In the 16 years since Bubba the grouper was dropped off in a bucket on the doorstep of the Shedd Aquarium, he has turned from a girl into a boy and grown to a whopping 140 pounds.
That in itself makes a pretty good story, but now Bubba has made marine veterinary history. Diagnosed last year with cancer, he is believed by his keepers to be the first fish to undergo chemotherapy.
Earlier this month, a healthy Bubba was slipped into his new home, the 400,000-gallon main pool of the Shedd's new $43 million Wild Reef gallery.
As a member of a dwindling species, Bubba would be highly valued in any aquarium. But of the many thousands of fish at the Shedd, Bubba is beloved by the aquarium staff and regular visitors for his history as a foundling and for his persnickety nature. Nobody wanted to let the sick fish slip away without a good fight.
After the diagnosis of connective tissue cancer, the Shedd brought in experts in veterinary oncology and surgery to cut a tumor from Bubba's forehead; then they used a course of chemotherapy, a first in the annals of fish husbandry anywhere in the world, according to the aquarium.
A pleased Mark Schick watched as Bubba explored the Pacific reef habitat alongside dozens of sharks and hundreds of colorful tropical fish.
"From day one of the planning of this [gallery], we had been thinking this is where Bubba belonged," said Schick, collection manager of the Wild Reef. "It is so incredibly satisfying to see him healthy and taking his place in there."
Four feet long and growing, Bubba is a Queensland grouper, a species that in nature is the biggest fish inhabiting the shallow waters of coral reefs in the South Pacific.
Nobody knows where he was born, but it is likely that he was netted as a baby in the wild by fish collectors who mistook him as belonging to a much smaller species. Someone then bought him in a pet shop, probably when he was no more than 2 inches long.
"When he got to be 10 inches long," Schick said, "the people who owned him probably realized he was going to be much too big for their aquarium tank. Somebody on our staff found him in a bucket on our doorstep in 1987 with a note asking us to give him a good home."
The Shedd normally does not accept castoff fish, but the staff recognized him as a Queensland grouper, a species fast disappearing in nature because of the destruction of coral reefs and because they make delicious eating.
Bubba started life as a girl, as do most groupers. While growing up at the aquarium, he turned into a male fish, a common phenomenon among many fish species known as "protogynous hermaphroditic." It is nature's way of waiting to see how many male fish are needed for successful breeding in a given population, then meeting that need.
For his first 11 years at the Shedd, Bubba swam in a coral fish exhibit in one of the original galleries of the 70-year-old aquarium.
The staff took to calling him Bubba because of his hulking appearance and manner. With a mouth big enough to swallow a soccer ball whole, he sucks in fist-size balls of fish meat when fed by keepers.
"He is such a character," said Rachel Wilborn, one of his keepers. "He is so curious, always coming around to see what you are doing. If you give him a food item that he doesn't like, he spits it right back at you, then looks you right in the eye, waiting to see what else you can come up with."
In 1998, the Shedd closed the gallery he lived in and ripped it out to make room for a new Amazon River exhibit hall. He was taken off the display at that time.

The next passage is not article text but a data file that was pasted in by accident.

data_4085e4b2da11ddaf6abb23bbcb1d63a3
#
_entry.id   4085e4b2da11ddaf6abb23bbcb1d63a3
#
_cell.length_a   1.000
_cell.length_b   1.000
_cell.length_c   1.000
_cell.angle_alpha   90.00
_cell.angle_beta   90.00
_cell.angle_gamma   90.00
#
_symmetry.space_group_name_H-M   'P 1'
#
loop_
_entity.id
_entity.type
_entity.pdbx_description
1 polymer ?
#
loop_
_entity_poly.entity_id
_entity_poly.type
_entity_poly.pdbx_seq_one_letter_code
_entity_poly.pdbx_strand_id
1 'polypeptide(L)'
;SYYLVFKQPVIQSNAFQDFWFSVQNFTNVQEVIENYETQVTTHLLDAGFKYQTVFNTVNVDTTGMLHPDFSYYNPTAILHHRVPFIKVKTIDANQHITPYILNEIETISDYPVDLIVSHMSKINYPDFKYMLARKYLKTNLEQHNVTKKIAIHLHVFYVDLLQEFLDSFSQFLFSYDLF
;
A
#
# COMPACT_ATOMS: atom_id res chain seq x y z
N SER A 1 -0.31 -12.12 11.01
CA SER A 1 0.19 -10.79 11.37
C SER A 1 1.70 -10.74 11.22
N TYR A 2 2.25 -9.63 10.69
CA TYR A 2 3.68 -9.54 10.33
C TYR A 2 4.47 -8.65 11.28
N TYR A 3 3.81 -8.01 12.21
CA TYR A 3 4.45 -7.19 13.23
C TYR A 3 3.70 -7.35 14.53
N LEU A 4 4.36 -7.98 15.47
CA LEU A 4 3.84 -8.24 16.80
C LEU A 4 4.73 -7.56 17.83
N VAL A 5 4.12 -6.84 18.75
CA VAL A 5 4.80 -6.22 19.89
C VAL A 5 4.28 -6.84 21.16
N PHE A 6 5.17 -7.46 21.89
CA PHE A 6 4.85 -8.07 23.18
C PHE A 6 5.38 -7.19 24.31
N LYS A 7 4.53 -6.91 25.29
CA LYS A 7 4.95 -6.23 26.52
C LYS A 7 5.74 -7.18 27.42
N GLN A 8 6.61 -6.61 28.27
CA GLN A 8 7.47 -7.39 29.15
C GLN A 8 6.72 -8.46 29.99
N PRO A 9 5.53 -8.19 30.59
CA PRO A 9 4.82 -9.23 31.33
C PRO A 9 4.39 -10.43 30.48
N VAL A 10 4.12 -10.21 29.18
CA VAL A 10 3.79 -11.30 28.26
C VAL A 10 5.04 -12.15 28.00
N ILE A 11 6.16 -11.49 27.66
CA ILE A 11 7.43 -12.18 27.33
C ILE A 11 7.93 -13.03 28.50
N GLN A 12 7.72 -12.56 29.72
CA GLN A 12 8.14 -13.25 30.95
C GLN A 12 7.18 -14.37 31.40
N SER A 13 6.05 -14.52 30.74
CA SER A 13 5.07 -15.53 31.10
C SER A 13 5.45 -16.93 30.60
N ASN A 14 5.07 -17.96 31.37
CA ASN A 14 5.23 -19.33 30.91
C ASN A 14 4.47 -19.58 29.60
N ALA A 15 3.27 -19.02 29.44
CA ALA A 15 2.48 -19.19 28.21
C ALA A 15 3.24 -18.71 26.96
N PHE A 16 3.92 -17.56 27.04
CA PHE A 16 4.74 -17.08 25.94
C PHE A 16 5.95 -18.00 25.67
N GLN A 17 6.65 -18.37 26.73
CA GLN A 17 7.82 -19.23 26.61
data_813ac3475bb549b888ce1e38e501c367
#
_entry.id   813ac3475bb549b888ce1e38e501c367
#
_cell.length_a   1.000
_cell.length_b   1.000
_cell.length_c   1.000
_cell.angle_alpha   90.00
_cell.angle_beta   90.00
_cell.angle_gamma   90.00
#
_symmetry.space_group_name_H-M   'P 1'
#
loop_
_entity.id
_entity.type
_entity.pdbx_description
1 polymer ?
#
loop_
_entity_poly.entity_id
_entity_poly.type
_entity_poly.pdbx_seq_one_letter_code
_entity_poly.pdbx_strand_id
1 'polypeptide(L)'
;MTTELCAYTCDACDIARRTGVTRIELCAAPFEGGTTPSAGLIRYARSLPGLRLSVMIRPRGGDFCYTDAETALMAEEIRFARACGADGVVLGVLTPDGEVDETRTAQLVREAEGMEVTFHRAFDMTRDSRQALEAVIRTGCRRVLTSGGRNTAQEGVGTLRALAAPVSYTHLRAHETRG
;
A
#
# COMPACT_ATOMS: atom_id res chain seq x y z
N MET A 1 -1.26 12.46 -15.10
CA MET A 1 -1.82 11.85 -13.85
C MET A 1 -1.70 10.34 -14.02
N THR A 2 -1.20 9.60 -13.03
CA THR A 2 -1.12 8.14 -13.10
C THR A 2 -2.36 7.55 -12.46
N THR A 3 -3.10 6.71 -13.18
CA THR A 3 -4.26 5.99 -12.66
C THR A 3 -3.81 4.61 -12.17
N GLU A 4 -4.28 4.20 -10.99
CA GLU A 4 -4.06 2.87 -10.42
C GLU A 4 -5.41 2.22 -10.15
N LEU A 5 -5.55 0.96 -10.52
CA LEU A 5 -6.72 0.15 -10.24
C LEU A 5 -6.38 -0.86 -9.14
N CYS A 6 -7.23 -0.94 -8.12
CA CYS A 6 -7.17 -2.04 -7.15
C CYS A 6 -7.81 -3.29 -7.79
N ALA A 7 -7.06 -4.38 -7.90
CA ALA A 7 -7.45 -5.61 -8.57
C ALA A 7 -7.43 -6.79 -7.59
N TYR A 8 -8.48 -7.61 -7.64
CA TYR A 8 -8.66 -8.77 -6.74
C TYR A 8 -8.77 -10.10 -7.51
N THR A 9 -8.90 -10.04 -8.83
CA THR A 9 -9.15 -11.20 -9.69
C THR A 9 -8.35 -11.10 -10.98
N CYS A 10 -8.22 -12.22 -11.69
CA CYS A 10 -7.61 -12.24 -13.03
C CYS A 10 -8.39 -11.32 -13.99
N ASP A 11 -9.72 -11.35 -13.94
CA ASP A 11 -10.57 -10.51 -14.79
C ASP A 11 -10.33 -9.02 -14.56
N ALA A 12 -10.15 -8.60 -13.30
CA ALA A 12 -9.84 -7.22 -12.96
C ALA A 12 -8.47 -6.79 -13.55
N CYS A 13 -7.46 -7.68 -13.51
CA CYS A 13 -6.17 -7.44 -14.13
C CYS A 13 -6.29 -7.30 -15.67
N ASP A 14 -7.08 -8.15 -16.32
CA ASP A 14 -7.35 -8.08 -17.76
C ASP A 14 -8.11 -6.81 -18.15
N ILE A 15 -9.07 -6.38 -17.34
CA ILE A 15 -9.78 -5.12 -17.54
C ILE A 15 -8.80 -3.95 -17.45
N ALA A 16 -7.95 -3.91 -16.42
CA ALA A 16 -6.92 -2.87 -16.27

"That's when we found out how popular he was," said Shedd spokesman Roger Germann, "because we started getting letters from people saying they couldn't find Bubba in their last visit and wanted to know what had happened."
Several years ago, when the Shedd began planning an addition to house a major exhibit on Pacific coral reefs, the staff was very happy to have Bubba, whose species is a top predator in such wild habitats. They are hard to find in the wild or in zoos.
In August 2001, trainers became alarmed at the appearance of growths on Bubba's forehead.
"He looked like he had pink pimples erupting on his head," said keeper Heather Thomas. "The veterinary staff first treated them as a bacterial infection, but they did not respond to antibiotics and turned into even bigger pustules."
A biopsy early in 2002 showed nothing, but as the condition worsened, a deeper biopsy showed that the growths were cancerous tumors. Last November, surgery and chemotherapy conducted by a team of specialists invited by Shedd veterinarian Natalie Mylniczenko seemed successful, but in February the tumors returned.
"We were doing something nobody, as far as we can tell from reading the literature, had ever tried to do before," Mylniczenko said. "When dealing with unknowns and exotic animals, you have to extrapolate from animals you do know.
"In our first attempt, we erred by cutting as little as possible. Last March, we tried the procedure again, but cutting out much bigger margins around the tumors so that we were sure we had it all."
The surgery was done in a narrow trough of water after Bubba was removed from his pool and anesthetized. The chemotherapy solution was injected into the tissue near the surgery area, and surgeons sewed in a patch of pigskin to get his own skin to grow back.
As he recovered, keepers gradually let other fish and sharks into his holding pool to prepare him for busy reef life.
Two months ago, a golden trevally fish slipped into the holding pool from the reef exhibit and became Bubba's constant companion, a partnership often seen in the wild. The 5-inch fish eats particles of food that escape Bubba's mouth during his messy meals.
Other than a big dent in Bubba's head, he seems no worse for the wear.
"If you want to know why we went to all this effort for a fish," Wilborn said, "all you have to do is look into his adorable face. We did it for Bubs because he is such a cool fish."